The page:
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Global sales of industrial robots hit a new record in 2015

18 April, 2016

The number of industrial robots sold worldwide last year exceeded 240,000 for the first time – equivalent to a year-on-year growth rate of 8% – according to new figures released by the International Federation of Robotics (IFR).

Articulated robots were still the most popular type of robot by far, with more than 150,000 being sold worldwide during 2015, and achieving a CAGR of 16% between 2010 and 2015. The biggest purchaser of robots during 2015 was again the automotive industry.

More than a quarter of the new robots sold last year – 66,000 – were bought in China, which is world’s largest purchaser of these machines. Although this represents a sales growth of 16%, it is much lower than the IFR’s original forecast of 30%.

Demand in Asia, outisde of China, remained at a high level last year, with 78,000 robots being sold.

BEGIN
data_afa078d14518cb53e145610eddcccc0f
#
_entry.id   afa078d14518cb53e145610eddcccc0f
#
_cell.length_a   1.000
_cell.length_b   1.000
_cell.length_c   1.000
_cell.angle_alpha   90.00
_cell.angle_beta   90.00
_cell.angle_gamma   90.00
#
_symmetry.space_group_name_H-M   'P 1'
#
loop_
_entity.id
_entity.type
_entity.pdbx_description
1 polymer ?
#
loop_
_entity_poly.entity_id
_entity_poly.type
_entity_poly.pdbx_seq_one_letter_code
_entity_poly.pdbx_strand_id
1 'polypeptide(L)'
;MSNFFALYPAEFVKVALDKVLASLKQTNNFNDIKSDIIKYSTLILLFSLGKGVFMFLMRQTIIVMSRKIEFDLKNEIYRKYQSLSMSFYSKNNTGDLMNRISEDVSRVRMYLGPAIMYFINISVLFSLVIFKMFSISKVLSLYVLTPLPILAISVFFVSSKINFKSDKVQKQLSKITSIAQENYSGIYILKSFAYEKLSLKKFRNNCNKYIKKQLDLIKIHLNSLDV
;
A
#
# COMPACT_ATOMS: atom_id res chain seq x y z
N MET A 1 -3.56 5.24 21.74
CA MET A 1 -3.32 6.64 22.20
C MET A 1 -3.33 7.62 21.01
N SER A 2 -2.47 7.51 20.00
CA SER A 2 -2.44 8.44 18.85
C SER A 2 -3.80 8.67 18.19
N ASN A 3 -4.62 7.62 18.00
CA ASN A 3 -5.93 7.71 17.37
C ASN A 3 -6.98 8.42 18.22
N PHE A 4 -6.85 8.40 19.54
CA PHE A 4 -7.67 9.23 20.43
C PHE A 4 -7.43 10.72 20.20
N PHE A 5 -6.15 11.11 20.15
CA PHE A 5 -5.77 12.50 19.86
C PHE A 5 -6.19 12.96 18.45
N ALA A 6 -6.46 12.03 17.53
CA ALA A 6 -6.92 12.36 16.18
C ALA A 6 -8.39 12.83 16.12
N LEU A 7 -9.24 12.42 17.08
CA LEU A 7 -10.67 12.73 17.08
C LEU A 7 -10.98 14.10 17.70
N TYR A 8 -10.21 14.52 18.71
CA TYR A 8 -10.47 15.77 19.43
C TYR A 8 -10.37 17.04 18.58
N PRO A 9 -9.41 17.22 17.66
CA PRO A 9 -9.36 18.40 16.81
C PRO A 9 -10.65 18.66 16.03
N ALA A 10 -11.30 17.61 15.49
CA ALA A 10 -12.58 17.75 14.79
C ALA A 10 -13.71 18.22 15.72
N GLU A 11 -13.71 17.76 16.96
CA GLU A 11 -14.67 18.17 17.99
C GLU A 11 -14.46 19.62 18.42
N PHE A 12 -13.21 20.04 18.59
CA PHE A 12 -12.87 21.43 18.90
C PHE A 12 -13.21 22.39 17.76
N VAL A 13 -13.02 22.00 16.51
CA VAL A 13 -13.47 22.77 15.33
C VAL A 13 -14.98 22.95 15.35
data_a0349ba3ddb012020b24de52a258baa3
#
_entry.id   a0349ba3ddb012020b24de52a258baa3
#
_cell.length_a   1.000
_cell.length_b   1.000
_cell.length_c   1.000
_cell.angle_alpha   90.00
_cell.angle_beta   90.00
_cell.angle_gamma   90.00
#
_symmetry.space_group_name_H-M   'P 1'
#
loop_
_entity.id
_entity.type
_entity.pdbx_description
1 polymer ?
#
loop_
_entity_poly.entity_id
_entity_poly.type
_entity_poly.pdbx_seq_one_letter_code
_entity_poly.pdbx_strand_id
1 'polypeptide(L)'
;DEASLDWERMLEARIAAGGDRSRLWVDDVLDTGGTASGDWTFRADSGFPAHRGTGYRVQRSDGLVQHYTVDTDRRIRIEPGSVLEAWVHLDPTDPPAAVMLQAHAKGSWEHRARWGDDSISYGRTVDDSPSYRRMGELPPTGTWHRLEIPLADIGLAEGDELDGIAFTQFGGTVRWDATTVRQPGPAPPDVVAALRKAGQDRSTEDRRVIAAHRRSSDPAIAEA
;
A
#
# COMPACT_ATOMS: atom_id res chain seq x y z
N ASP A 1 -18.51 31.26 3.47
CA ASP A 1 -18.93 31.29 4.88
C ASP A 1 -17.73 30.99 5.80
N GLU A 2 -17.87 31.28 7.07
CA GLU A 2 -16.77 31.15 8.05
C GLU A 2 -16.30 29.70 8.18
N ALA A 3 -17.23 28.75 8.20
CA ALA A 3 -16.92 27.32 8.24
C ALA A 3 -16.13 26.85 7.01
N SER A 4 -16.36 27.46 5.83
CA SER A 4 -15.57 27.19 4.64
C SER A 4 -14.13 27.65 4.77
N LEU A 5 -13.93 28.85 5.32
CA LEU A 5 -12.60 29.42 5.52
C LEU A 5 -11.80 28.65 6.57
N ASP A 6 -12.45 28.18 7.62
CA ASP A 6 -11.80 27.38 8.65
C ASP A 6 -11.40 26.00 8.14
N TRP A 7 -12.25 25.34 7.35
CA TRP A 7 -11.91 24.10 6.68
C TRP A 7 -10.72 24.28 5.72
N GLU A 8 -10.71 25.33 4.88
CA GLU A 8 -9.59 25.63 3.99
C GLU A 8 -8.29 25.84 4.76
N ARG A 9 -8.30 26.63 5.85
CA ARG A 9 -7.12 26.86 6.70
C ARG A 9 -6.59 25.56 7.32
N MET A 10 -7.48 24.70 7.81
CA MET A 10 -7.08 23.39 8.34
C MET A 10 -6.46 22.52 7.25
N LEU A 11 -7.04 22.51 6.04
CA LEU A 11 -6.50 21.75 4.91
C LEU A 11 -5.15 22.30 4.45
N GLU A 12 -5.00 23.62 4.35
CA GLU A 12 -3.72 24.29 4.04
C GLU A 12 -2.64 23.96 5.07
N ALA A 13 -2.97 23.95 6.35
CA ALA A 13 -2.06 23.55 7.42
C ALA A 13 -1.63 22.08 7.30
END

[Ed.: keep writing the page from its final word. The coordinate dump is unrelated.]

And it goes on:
In Europe, sales of industrial robots rose by a record 9% during 2015 to a total of nearly 50,000. Eastern Europe, with a growth rate of 29%, proved to be one of the fastest-growing regions.

Global sales of industrial robots: the figure for 2015 is preliminary
Source: IFR Statistical Department

The number of industrial robots deployed in North America also set a new record, with the US, Canada and Mexico buying a total of 34,000 machines, representing year-on-year growth of 11%.

Commenting on the IFR figures, Per Vegard Nerseth, managing director of ABB Robotics, says that they confirm that “these are very exciting times to be in the robotics industry. As we move into 2016, the traditional drivers in our industry are now being complemented by the tremendous demand for solutions related to the Internet of Things, Services and People, all of which lead me to believe that this year will be yet another record year for all concerned.”

Olaf Gehrels, CEO of Fanuc Europe, adds that “along the way, two technological milestones have been set: collaborative robots based on standard robots equipped with tested and proven controllers have demonstrated their readiness for routine use in the industrial environment; and the introduction of high-payload robots capable of handling items weighing up to 2,300kg now allows the employment of totally new manufacturing concepts.”




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